A Technical Report from The Bartlett Tree Research Laboratories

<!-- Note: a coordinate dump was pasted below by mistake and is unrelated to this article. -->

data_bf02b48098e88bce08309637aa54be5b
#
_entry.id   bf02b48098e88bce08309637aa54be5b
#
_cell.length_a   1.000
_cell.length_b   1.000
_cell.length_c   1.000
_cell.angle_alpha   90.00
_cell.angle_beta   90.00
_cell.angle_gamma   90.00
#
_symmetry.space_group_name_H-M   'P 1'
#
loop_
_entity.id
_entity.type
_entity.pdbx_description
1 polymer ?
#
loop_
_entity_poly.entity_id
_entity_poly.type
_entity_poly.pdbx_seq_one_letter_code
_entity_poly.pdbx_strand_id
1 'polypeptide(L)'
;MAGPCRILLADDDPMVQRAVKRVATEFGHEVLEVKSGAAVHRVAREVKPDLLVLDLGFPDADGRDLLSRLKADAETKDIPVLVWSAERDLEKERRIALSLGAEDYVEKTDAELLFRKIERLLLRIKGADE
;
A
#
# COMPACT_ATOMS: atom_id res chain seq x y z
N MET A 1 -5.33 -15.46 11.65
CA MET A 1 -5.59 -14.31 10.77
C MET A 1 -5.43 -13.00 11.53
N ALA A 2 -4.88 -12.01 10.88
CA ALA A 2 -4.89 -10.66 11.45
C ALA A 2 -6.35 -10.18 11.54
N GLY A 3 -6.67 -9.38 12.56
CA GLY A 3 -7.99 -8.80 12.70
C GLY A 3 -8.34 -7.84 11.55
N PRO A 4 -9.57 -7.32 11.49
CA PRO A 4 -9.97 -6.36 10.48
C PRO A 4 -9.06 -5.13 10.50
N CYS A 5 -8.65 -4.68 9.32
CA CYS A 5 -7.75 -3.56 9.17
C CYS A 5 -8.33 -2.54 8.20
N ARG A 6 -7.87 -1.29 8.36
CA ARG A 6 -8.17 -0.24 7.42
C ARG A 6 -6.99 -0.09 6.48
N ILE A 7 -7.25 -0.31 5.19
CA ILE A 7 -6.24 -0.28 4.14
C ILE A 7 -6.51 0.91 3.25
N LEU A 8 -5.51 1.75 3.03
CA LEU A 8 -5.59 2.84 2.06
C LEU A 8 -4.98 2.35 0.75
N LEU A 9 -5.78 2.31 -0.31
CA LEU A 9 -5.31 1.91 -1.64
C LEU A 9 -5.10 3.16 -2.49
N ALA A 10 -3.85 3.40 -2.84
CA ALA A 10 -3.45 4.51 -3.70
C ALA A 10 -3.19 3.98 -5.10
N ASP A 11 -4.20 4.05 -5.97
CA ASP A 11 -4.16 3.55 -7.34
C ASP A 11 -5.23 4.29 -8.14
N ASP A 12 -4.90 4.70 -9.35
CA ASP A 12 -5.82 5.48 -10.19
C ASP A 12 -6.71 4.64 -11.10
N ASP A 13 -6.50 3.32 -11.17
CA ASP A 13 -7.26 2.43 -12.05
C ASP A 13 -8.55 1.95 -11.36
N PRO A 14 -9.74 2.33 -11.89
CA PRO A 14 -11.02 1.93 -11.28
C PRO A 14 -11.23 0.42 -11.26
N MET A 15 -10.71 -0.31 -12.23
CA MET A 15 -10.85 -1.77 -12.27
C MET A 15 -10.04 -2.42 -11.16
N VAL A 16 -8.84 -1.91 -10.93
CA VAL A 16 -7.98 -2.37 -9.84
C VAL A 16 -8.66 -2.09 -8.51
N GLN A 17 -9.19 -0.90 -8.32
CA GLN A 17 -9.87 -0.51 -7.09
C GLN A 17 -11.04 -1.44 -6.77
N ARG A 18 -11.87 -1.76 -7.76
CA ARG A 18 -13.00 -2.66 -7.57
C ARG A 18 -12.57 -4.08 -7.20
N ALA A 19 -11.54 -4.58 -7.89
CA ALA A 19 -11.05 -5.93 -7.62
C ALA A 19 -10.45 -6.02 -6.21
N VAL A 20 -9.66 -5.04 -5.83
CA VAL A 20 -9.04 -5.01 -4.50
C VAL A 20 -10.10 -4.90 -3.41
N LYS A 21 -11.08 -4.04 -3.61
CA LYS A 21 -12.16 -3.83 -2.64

The Formosan subterranean termite is considered to be the most aggressive and destructive species of termite in the world, causing billions of dollars in annual damage to structures and trees. Formosan termites generally cause the same type of damage as other subterranean termites. However, the rate and amount of wood consumption is often much more rapid and extensive due to colony sizes which can reach ten times that of other termite species. Formosans eat live tree tissue including both spring growth and summer growth wood. They have been known to attack more than 47 plant species, including citrus, cedar, cherry laurel, Chinese elm, sweet gum, wax myrtle, wild cherry, willow, and white oak. Termite feeding in trees can weaken tree structure and increase the risk of tree failure. Large Formosan termite swarms often seek out hardwood trees to initiate new colonies. It is likely they initially infest large hardwoods and subsequently attack housing structures. Therefore, treatment of large landscape trees is also an important component of developing a Formosan termite management plan to reduce the risk of infestation of nearby structures.